The decision not to review the Lap 48 incident in Sao Paulo has left drivers confused as to what is allowed and what isn't.
Ever since the infamous incident on the 48th lap of last week's Brazilian Grand Prix everyone has an opinion... and is only too keen to share it.
Fans took to social media while former drivers, TV pundits and the rest also shared their thoughts.
On Friday, once the FIA had rejected Mercedes request of a right of review, the drivers that comprise this weekend's grid discussed the issue as part of their customary driver briefing.
Despite a longer briefing than usual, they came away as confused as ever.
Asked what counts as hard and fair racing, and what, on the other hand, deserves to be penalised, Lewis Hamilton admitted: "It's not clear...
"Every driver, except for Max, was asking just for clarity," he continued, "most drivers were asking for clarity, but it wasn't very clear.
"So, yeah, it's still not clear what the limits of the track are. It's clearly not the white line anymore, when overtaking but... yeah, we just go for it.
"We just ask for consistency," he added. "So, if it's the same as the last race then it should be the same for all of us in those scenarios and it's fine."
"It is clear in that way that, if it's a similar incident to Brazil then that's OK," added teammate Valtteri Bottas, "but obviously it's always a fine line.
"But, yeah, consistency," he continued. "That's the key. For us to know exactly.
"I don't think we got really an explanation like what we actually can do, or not. So, I mean, every overtake, every defending is different.
"I'm sure they try to do the best job, giving the best penalties, or no penalties," he continued, "so I don't think it really changes anything.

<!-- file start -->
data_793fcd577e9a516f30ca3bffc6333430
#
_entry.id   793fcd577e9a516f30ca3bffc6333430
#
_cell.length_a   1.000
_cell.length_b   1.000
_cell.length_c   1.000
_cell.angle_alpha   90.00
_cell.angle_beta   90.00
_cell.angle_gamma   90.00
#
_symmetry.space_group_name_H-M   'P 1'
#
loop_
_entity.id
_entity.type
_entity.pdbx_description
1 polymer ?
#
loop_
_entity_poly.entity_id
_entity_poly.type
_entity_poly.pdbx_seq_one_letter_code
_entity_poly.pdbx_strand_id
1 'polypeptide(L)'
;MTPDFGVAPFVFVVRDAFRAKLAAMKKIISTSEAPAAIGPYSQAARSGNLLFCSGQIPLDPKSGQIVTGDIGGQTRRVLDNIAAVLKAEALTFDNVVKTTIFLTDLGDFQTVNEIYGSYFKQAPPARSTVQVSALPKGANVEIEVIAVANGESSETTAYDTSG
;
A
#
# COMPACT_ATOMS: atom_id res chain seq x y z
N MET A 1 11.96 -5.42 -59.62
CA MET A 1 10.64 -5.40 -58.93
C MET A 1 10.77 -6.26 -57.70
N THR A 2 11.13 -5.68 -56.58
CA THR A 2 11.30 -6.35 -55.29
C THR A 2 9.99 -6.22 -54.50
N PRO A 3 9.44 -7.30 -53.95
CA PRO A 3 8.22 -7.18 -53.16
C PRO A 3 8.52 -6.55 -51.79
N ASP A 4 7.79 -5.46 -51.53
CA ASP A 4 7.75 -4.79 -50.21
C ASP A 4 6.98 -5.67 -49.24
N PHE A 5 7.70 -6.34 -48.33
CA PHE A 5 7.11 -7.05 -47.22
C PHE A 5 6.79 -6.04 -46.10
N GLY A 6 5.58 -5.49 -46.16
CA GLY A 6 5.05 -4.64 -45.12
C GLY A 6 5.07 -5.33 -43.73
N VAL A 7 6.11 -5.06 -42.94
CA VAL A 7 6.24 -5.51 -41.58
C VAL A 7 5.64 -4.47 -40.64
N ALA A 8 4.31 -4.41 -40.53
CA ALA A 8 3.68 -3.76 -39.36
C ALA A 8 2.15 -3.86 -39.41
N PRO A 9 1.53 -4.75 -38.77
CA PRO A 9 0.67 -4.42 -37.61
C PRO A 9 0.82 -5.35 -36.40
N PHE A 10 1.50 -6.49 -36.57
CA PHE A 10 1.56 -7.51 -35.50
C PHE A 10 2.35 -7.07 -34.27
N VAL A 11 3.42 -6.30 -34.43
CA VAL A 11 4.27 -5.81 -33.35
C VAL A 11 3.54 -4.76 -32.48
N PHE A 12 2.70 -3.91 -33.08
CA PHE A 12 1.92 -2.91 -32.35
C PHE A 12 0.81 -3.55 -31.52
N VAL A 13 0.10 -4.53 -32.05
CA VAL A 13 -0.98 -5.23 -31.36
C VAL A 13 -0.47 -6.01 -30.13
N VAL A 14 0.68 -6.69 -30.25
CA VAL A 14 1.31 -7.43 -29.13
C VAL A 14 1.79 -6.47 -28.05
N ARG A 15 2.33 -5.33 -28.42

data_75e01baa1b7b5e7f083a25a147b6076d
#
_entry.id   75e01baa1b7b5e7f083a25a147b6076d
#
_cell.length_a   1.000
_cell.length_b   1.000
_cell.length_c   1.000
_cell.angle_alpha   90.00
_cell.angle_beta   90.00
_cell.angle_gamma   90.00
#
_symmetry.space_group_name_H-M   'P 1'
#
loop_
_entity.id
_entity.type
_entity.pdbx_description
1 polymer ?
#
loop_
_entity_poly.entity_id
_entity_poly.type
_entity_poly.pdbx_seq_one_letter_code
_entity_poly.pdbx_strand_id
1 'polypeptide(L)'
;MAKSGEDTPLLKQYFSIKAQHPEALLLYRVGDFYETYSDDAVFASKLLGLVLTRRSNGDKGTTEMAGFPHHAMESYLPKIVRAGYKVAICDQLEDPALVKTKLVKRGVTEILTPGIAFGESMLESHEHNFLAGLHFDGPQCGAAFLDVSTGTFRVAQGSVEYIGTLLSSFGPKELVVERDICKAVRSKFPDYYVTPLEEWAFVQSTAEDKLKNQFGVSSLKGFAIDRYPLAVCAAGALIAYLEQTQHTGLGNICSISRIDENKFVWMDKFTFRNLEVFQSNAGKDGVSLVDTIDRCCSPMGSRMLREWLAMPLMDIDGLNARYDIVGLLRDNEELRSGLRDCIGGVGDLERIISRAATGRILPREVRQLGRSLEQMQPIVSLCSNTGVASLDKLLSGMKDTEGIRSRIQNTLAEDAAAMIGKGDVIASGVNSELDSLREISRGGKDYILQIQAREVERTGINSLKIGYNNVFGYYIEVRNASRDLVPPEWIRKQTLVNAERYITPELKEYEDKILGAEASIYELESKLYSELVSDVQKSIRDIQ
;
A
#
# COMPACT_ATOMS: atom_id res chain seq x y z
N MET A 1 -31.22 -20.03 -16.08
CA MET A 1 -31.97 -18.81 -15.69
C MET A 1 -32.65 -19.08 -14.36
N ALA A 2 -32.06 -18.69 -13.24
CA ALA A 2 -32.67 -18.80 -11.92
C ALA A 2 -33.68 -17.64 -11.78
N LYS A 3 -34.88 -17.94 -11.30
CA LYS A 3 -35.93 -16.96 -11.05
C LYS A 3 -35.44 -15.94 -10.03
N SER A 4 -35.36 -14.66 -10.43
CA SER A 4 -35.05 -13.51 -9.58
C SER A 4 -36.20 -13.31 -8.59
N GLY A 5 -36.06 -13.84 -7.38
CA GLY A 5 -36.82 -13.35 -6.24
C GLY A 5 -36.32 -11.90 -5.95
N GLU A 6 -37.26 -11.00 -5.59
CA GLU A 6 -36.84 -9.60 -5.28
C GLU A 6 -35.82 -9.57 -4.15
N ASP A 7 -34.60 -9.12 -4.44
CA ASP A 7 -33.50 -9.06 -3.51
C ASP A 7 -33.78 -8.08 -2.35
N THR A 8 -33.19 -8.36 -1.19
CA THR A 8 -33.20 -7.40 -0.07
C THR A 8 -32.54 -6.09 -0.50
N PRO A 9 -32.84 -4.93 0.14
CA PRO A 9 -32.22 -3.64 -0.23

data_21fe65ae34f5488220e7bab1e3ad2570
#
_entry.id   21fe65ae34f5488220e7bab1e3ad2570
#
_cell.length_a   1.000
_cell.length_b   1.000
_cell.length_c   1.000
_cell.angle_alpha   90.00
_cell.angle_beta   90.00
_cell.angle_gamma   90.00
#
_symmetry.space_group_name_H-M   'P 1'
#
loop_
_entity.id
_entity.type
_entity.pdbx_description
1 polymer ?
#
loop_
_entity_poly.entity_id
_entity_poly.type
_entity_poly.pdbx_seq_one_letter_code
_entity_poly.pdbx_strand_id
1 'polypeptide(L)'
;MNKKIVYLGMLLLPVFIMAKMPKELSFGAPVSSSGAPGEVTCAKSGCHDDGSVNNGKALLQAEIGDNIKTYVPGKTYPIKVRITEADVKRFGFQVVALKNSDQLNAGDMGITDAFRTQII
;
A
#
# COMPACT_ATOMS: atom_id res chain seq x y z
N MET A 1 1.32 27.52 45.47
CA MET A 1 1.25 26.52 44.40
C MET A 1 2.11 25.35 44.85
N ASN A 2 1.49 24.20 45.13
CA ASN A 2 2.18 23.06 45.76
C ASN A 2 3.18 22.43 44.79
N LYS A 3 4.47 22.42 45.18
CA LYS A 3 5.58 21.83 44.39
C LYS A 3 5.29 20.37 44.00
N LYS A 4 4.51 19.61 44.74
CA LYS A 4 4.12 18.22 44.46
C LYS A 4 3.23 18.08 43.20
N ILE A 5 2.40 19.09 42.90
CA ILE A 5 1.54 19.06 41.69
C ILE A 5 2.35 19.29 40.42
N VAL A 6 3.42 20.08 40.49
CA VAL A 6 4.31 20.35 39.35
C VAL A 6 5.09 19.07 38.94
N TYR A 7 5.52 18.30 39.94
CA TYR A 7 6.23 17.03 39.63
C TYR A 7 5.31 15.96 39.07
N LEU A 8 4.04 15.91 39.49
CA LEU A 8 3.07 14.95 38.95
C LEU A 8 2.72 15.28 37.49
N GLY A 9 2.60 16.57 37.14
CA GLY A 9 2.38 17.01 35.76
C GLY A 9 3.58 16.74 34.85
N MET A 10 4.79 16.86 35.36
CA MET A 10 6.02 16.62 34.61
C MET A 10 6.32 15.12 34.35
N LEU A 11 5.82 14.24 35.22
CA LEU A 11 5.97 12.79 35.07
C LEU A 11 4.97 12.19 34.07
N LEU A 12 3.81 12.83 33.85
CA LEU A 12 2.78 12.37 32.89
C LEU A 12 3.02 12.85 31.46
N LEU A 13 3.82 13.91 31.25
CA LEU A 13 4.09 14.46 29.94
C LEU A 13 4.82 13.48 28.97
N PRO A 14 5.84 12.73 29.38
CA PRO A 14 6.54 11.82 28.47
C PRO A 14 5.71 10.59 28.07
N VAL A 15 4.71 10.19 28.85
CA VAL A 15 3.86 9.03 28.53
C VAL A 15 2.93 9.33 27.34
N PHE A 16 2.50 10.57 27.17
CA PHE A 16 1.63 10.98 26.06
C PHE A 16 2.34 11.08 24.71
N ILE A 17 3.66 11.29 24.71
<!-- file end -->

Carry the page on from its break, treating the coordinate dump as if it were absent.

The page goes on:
"We'll obviously go for it and at least we know what Lewis and Max ended up having in Brazil, that is OK, so that is a good thing to know."
Told that there is talk doing the rounds that the stewards wouldn't necessarily make the same decision in the same set of circumstances as Brazil, Bottas replied: "That would be a bit weird, then we don't know what we're supposed to do, if that's the case. I don't know what to say."
"It's not clear, as I said," added Hamilton. "They said it's going to be different with different stewards, so... it could be different with different stewards is what they said. We have the same ones as last week so this week is one way and we'll see."
"For me, the thing I don't like... I mean we discuss these kind of things and they don't need to go to the media," said Verstappen. "We talk to the experts and I think it's more important that we discuss these things with the experts and not just throw things around on social media for nothing.
"I don't really what to comment on that," he admitted. "I prefer to talk to the people in charge and just discuss with them about future things in general, not only like an incident or whatever."
Asked, in light of the review and the general feeling at the drivers' briefing, if he will change his approach, be more aggressive, Hamilton admitted: "Yeah, I guess so.
"Potentially, can't really... I would assume so, yeah."